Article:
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Opinion of the Court.

the times when the bonds so taken up became subject to call or payment, and the remainder of the fund had been applied to taking up other bonds of the state as they became due and payable, after making due allowance for the proper use of the $250,000 constitutional sinking fund each year, including the year 1881, it would require a further payment by the company, on the third day of October, 1882, of $153,646.46, to entitle the company to a discharge of its liability to the state on account of the bonds, and the trustees to an assignment of the liens of the state. It is conceded that the calculation of the master is right. The only question is as to the correctness of the principles on which it rests, and of this we are satisfied. In passing the act of March 26, 1881, the state substantially said to this company that any money it paid into the treasury under the act of 1865 should be put into the sinking fund and used as soon as it was needed to meet the maturing debt of the state, and that in order to use it at the earliest possible moment all option bonds should be called in and paid as soon as it could be done according to law. Inasmuch as, before the act of 1881 was passed, the state had by its constitution made it imperative that a certain amount should be raised each year by taxation and paid into the sinking fund to be applied to the liquidation of the state debt, it is but right that this should be exhausted as far as available before the money of the company is used, but after that is exhausted the statute made it the duty of the commissioners to use any other money there might be in the fund to pay its bonds, whenever the right to make such payment should be complete. The state was not required to do this, but it did it, and the executive officers must govern themselves accordingly. It may be true, that if no such provision had been made, money might have been got by the state to take up such of its maturing bonds as could not be met by the accumulations of the annual contributions to the sinking fund out of the tax which the constitution had provided for that purpose, at a less rate of interest than six per cent., and thus a saving made, but this was for the consideration of the legislature when it passed the statute, not for the state officers afterwards. The state had the right

Opinion of the Court.

to pass the law, and when passed it was binding on those whose duty it was to obey.

It was said, however, in argument, that if the acts of 1865 and 1881 are construed in this way they are invalid, because in conflict with the following provisions of the Missouri constitution, which went into effect November 30, 1875:

Article IV., Sec. 50. "The General Assembly shall have no power to release or alienate the lien held by the state upon any railroad, or in any wise change the tenor or meaning, or pass any act explanatory thereof; but the same shall be enforced in accordance with the original terms upon which it was acquired."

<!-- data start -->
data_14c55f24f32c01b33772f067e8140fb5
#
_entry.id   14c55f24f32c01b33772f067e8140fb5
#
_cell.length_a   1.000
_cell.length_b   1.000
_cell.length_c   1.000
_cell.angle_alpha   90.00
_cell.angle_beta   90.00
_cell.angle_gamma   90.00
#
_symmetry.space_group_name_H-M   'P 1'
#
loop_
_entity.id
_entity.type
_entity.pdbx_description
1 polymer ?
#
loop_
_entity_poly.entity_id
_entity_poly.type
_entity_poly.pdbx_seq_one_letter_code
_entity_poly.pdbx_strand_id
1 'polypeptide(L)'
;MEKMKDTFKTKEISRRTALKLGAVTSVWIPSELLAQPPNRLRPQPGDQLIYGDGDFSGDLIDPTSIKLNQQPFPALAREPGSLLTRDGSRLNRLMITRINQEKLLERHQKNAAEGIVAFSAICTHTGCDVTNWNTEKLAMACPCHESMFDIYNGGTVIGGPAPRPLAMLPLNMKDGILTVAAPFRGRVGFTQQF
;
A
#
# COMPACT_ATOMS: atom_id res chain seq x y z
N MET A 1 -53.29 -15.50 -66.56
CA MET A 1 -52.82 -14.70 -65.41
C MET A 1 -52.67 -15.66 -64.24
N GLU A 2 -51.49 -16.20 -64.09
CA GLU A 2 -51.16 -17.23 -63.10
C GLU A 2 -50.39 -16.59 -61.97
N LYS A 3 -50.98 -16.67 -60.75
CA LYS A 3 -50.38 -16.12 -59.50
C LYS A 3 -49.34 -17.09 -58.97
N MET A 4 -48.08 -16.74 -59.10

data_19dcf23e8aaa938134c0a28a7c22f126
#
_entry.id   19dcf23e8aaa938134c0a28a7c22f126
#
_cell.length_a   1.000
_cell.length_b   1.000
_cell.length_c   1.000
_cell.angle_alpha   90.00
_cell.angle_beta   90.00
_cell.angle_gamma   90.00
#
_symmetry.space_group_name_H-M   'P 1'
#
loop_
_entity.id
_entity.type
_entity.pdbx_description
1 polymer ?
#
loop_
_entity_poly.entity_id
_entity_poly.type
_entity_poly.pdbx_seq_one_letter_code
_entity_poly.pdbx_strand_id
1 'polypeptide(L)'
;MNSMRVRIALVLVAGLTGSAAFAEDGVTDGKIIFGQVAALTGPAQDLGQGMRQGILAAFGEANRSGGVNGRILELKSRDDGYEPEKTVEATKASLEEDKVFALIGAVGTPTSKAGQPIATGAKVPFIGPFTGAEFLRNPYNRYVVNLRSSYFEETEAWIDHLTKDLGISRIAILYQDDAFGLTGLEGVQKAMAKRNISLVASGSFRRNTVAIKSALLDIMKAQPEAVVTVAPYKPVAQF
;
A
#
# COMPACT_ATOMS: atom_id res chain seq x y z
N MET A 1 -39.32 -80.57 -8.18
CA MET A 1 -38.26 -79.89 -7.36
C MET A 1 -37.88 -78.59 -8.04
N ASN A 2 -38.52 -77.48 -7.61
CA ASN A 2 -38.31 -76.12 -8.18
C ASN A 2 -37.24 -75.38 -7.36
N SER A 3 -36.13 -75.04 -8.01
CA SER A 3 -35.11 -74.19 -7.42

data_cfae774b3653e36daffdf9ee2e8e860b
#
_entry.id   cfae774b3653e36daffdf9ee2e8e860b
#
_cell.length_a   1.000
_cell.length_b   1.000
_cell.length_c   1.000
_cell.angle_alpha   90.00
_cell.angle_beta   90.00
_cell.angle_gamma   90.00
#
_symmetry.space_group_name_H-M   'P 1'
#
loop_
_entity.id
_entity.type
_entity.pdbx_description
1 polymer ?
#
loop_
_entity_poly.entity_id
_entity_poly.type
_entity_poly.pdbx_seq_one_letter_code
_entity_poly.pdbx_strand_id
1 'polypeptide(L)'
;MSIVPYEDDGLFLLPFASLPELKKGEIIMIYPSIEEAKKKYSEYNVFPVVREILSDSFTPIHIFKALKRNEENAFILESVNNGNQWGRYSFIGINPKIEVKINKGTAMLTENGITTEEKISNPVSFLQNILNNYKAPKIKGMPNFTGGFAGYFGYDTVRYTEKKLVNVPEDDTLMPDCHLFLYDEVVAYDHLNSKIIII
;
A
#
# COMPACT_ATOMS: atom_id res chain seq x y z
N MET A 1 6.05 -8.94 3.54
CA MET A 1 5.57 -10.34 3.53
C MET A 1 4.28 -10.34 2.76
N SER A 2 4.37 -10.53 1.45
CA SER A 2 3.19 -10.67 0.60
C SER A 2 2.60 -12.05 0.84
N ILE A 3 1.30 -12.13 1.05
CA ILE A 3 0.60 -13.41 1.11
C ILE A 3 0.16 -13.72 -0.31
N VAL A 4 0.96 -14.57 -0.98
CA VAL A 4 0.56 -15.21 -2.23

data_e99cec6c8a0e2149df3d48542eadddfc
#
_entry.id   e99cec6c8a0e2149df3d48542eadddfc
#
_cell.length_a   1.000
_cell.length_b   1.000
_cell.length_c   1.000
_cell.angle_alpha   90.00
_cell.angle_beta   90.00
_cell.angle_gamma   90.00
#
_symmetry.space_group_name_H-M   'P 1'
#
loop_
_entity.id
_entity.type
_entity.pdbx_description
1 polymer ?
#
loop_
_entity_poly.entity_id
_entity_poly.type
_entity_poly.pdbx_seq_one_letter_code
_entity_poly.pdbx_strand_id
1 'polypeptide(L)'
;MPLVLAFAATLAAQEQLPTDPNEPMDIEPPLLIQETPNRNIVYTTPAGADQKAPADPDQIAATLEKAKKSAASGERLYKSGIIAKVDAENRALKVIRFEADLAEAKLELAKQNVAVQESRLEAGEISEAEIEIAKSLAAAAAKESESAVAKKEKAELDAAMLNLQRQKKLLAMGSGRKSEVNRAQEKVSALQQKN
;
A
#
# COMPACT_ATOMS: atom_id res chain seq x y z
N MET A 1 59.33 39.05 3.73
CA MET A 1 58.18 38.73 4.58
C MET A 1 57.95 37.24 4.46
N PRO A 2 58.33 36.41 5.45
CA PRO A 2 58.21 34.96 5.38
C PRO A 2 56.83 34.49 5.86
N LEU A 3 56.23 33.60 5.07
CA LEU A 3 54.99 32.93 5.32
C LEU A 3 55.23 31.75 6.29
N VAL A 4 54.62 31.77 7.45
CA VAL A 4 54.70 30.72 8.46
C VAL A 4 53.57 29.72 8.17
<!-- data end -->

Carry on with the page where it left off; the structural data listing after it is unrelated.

Sec. 51. "The General Assembly shall have no power to release or extinguish, or authorize the releasing or extinguishing, in whole or in part, the indebtedness, liability, or obligation of any corporation or individual, to this state, or to any county or other municipal corporation therein."

The Supreme Court of Missouri did say in State v. Chappell, 74 Mo. 335, a suit brought by these trustees to compel the state treasurer to give them a certificate of payment in the form required by the act of 1865 to enable them to get from the Governor an assignment of the state's liens, that if the statutes required the acceptance of the $3,090,000 at the time it was paid in full satisfaction of the liability of the company to the state they were unconstitutional and void. But here the question is whether the same result must follow when the statutes are construed so as to require the payment of a sum of money which will enable the state to take up an equal amount of its other indebtedness bearing an equal rate of interest, and we have no hesitation in saying it does not. Section 50 deals with the lien, and section 51 with the "indebted ness, liability, or obligation." The lien cannot be released or alienated until the debt is extinguished, and the debt cannot be released or extinguished except in the manner contemplated by the law under which it was created, or by something legally equivalent. Here there is a payment of the obligation in advance of its maturity, with a view to the use of the money so paid by the state in taking up other debts at

Opinion of the Court.

their maturity for which no other provision has been made. This is, in our opinion, the legal equivalent of a payment of the liability of the company in accordance with the original terms on which it was created. By the acts under which the payment was made the money was appropriated for use in this particular way. In the meantime it was to be kept invested until that use could be made, the company indemnifying the state against its liability for interest in the meantime. A statute having such an effect violates neither the letter nor the spirit of the constitution, which was no doubt intended, as was said by the Supreme Court of Missouri in the case just cited, to prevent the " frittering away" and "extinguishment" of "the liens held by the state on railroads" without payment in full. The payment in this case in the way which the statutes contemplate will be the complete legal equivalent of such a "payment in full."